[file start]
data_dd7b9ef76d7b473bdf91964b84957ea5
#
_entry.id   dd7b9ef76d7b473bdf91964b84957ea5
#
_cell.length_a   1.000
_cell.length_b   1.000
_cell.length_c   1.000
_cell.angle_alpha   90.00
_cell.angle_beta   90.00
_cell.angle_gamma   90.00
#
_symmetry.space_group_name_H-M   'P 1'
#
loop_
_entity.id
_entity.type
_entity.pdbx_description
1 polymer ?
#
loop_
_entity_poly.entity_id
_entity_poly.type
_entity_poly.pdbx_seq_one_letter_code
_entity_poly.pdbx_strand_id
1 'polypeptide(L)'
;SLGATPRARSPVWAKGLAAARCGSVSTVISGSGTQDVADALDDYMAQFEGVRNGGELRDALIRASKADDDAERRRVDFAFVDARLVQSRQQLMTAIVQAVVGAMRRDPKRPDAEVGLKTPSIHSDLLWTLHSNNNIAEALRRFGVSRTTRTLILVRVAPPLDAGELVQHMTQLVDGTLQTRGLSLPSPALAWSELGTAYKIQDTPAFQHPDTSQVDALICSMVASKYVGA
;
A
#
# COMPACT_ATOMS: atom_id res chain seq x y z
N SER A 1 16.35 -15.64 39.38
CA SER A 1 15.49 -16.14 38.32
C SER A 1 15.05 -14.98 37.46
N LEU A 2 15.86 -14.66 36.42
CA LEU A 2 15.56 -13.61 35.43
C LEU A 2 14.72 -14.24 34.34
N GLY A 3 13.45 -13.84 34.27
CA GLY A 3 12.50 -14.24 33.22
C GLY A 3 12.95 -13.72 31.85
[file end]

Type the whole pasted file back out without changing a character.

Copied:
data_dd7b9ef76d7b473bdf91964b84957ea5
#
_entry.id   dd7b9ef76d7b473bdf91964b84957ea5
#
_cell.length_a   1.000
_cell.length_b   1.000
_cell.length_c   1.000
_cell.angle_alpha   90.00
_cell.angle_beta   90.00
_cell.angle_gamma   90.00
#
_symmetry.space_group_name_H-M   'P 1'
#
loop_
_entity.id
_entity.type
_entity.pdbx_description
1 polymer ?
#
loop_
_entity_poly.entity_id
_entity_poly.type
_entity_poly.pdbx_seq_one_letter_code
_entity_poly.pdbx_strand_id
1 'polypeptide(L)'
;SLGATPRARSPVWAKGLAAARCGSVSTVISGSGTQDVADALDDYMAQFEGVRNGGELRDALIRASKADDDAERRRVDFAFVDARLVQSRQQLMTAIVQAVVGAMRRDPKRPDAEVGLKTPSIHSDLLWTLHSNNNIAEALRRFGVSRTTRTLILVRVAPPLDAGELVQHMTQLVDGTLQTRGLSLPSPALAWSELGTAYKIQDTPAFQHPDTSQVDALICSMVASKYVGA
;
A
#
# COMPACT_ATOMS: atom_id res chain seq x y z
N SER A 1 16.35 -15.64 39.38
CA SER A 1 15.49 -16.14 38.32
C SER A 1 15.05 -14.98 37.46
N LEU A 2 15.86 -14.66 36.42
CA LEU A 2 15.56 -13.61 35.43
C LEU A 2 14.72 -14.24 34.34
N GLY A 3 13.45 -13.84 34.27
CA GLY A 3 12.50 -14.24 33.22
C GLY A 3 12.95 -13.72 31.85